The Equalizer Amendment improves representation in a couple of ways. First, it constrains
politicians from making false promises (see “Politicians Promising One Thing and
Doing Another”) and from committing fraud while in office (see “Politicians Lying
While in Office”). Second, it effectively stops the federal government from carrying
on unconstitutional activities (see “What Is Unconstitutional?”) and leaves the decisions
in most matters to the states and the people (see “Disobedience of the Constitution”).
This second provision is perhaps the more important one. With the federal government
calling all of the shots and forcing nationwide regulations on us at will, we have
nothing but one-size-fits-all solutions for the entire nation. For most people that
one size is a straightjacket. One size does not fit all people, as you well know.
When the powers that the Constitution does not grant to the federal government are
left to the states, we suddenly have fifty sizes to choose from, a great improvement
over today’s (2010) situation. You can choose to live in a state that represents
you better than other states do. Moreover, the representation from a smaller state
government is more responsive than that from a huge federal government.
Better yet, when the decision-making powers are left to the people, we have 300 million
sizes, and no one needs to be needlessly constrained or hindered. Once people see
the tremendous success that results from the adoption of the Equalizer Amendment,
some states will try similar amendments to their state constitutions, and then the
decision-making power on many matters will go directly to the citizens, making these
states exceedingly successful. On matters in which you make your own decisions you
don’t need government representation.
The same provisions in the Equalizer Amendment that apply to truth-in-advertising
(see “Politicians Promising One Thing and Doing Another”) also apply to fraud. Any
federal officeholder or employee who misleads others regarding the benefits or expected
outcome of certain legislation or who promises to do something in exchange for another
thing and then fails to do it can be sued for fraud by the citizens, by legislators,
or by whoever may be the injured party. Just as in fraud suits against individuals
or corporations in the private sector suits for fraud against federal officeholders
or employees can result in fines, penalties, requirements to pay litigation expenses,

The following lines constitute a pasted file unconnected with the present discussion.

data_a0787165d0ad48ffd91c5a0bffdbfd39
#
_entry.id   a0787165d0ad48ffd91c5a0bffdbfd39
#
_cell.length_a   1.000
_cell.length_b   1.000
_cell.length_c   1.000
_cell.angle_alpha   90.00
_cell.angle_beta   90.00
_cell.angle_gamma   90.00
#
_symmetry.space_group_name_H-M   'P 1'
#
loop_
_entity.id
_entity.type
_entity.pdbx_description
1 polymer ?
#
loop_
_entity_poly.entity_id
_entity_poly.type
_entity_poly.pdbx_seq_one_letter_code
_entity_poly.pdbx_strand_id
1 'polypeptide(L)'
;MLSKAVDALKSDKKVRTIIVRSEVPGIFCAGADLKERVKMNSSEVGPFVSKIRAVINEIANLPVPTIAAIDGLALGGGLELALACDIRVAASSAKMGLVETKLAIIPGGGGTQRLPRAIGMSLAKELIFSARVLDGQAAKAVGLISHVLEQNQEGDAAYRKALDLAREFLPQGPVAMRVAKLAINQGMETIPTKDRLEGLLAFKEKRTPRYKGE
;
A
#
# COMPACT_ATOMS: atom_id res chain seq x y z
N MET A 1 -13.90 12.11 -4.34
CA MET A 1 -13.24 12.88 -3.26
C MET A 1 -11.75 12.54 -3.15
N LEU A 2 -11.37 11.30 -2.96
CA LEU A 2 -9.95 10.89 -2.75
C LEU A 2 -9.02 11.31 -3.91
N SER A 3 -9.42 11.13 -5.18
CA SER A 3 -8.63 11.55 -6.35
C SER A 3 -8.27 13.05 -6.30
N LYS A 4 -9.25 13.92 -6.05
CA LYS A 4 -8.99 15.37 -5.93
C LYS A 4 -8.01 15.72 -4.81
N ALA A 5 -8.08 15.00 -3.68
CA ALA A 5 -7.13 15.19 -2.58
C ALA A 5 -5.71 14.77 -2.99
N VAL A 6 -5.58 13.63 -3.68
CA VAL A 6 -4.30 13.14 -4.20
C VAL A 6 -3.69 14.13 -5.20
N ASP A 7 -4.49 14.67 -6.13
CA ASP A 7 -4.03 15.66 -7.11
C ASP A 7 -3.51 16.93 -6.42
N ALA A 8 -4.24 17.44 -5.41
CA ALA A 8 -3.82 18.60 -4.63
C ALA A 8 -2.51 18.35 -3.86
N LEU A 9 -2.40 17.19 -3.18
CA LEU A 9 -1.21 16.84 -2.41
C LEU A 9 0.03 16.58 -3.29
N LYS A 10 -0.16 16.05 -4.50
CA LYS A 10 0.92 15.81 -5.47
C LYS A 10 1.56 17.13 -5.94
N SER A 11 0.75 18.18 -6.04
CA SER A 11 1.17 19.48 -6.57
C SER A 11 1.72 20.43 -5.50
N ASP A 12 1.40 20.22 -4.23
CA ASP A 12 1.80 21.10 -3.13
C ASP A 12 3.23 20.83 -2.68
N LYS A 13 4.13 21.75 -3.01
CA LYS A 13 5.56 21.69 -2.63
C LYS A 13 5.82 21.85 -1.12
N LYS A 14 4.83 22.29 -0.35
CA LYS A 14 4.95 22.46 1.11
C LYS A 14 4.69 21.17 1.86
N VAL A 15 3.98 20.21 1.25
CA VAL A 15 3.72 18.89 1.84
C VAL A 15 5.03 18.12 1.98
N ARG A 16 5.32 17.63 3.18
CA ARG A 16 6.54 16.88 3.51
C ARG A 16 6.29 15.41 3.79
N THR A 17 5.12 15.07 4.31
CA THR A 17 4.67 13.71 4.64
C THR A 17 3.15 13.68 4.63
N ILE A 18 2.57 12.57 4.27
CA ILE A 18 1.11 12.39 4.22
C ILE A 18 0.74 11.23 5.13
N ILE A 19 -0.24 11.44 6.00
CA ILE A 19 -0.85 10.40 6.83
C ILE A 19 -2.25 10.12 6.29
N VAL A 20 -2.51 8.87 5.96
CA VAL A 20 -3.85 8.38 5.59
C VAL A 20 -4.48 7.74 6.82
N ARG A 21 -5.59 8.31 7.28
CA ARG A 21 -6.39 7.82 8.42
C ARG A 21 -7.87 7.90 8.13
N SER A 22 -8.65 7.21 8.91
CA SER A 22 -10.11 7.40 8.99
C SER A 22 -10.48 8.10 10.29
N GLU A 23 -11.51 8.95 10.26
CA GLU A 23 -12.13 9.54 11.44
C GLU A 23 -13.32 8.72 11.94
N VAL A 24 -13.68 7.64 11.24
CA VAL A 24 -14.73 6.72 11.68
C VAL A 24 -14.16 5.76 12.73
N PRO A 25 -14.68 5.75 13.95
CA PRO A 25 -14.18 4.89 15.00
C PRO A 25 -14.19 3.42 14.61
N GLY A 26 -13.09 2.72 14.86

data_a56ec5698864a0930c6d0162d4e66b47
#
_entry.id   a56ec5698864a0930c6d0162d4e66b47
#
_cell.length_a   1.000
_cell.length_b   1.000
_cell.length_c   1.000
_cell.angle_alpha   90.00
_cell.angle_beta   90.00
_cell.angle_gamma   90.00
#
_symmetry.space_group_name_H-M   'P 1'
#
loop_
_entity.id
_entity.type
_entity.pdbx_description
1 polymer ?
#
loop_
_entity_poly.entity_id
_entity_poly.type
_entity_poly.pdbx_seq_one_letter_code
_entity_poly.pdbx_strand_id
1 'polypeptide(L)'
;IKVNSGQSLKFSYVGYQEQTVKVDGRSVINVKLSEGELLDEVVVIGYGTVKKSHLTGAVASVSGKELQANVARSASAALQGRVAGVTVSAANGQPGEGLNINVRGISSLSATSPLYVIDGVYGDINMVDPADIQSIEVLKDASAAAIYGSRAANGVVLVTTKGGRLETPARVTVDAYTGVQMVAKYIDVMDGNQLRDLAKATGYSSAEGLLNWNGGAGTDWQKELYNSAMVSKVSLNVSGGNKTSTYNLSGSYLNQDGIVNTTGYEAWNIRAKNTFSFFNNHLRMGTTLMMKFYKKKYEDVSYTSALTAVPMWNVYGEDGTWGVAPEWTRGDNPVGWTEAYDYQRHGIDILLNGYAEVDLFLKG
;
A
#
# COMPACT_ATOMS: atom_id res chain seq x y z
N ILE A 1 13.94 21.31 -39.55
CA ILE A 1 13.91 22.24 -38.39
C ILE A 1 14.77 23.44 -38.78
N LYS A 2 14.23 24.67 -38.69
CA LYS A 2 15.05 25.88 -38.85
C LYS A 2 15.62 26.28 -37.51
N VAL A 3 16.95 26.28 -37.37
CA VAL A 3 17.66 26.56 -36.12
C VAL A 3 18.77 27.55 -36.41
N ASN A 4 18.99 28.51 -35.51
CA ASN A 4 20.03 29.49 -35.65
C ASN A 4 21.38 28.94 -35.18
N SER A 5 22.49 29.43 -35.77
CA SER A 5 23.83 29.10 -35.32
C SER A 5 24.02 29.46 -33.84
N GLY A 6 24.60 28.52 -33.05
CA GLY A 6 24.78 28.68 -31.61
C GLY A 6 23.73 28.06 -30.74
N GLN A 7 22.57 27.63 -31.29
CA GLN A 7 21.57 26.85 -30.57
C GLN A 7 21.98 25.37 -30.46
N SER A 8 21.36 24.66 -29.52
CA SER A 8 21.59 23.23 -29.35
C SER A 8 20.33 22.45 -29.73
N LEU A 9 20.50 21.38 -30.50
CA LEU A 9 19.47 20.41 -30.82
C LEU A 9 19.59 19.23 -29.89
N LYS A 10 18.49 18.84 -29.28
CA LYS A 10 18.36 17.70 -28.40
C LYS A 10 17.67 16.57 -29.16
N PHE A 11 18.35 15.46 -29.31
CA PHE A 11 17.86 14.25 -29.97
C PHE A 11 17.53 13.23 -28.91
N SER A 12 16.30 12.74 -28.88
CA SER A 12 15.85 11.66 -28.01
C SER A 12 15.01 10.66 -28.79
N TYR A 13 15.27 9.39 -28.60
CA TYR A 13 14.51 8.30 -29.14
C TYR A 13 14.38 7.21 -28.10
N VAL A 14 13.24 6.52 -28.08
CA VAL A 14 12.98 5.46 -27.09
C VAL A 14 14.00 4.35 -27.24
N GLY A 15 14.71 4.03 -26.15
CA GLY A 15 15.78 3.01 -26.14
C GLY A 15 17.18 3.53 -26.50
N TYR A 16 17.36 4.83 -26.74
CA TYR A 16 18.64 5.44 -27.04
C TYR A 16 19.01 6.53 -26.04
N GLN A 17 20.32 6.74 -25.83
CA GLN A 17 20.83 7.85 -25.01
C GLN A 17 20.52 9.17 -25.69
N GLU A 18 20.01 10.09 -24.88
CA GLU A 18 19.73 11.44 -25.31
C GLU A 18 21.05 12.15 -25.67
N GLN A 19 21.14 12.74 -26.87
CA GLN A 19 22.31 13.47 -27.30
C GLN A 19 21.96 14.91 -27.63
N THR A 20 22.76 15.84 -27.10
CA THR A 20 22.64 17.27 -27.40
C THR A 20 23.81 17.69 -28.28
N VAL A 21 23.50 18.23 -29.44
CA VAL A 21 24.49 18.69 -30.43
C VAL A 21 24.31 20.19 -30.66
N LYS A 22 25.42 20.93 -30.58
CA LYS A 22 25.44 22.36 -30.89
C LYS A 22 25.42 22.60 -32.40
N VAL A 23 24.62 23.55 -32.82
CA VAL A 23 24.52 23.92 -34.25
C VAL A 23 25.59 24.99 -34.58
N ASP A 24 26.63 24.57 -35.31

and/or jail time on the part of the federal officeholder or employee responsible
for the damage. If the Equalizer Amendment had been in effect in 2009 and 2010, actions
could have been brought against those who claimed that the stimulus plan would reduce
unemployment to under 8% before the end of 2009 and those who claimed that Obamacare
would not increase the deficit.
Interestingly, the same provisions of the Equalizer Amendment could force the IRS
to be responsible for any incorrect or misleading answers or instructions that they
give to taxpayers. Currently, if the IRS gives a taxpayer incorrect information and
the taxpayer acting on that information ends up incurring penalties, the taxpayer
has no recourse. Once the Equalizer Amendment is ratified, the IRS will have to eat
the losses or compensate the taxpayer for damages or both. This will provide the
government with a strong incentive for simplifying the tax code.
The first clause of the Equalizer Amendment reads, “No federal law or regulation
shall apply to the citizens of the United States that does not apply equally to all
officers and employees of the United States government other than members of the
military.” The last clause of the same paragraph reads, “Court actions initiated
by citizens or states against the United States government concerning the issues
of this paragraph may be brought and originally adjudicated in local, state, or federal
courts.” Together, these clauses subject politicians to the Federal Trade Commission
Act, which requires that 1) advertising must be truthful and non-deceptive, 2) advertisers
must have evidence to back up their claims, and 3) advertisements cannot be unfair.
This provision of the Federal Trade Commission Act, which arguably facilitates trade
among the states, is probably Constitutional so far as it applies to advertising
across state lines (see “What Is Unconstitutional?”). Consequently, once the Equalizer
Amendment is ratified, we citizens will be able to sue for damages, penalties, and
litigation costs in any local, state, or federal court any politician who makes promises
and then fails to keep them while in federal office. This may make life so uncomfortable
for the con artists who normally steal the show that they will have to look for greener
pastures outside of federal politics. We may even get a few statesmen into office
from time to time.
"If you think health care is expensive now, wait until you see what it costs when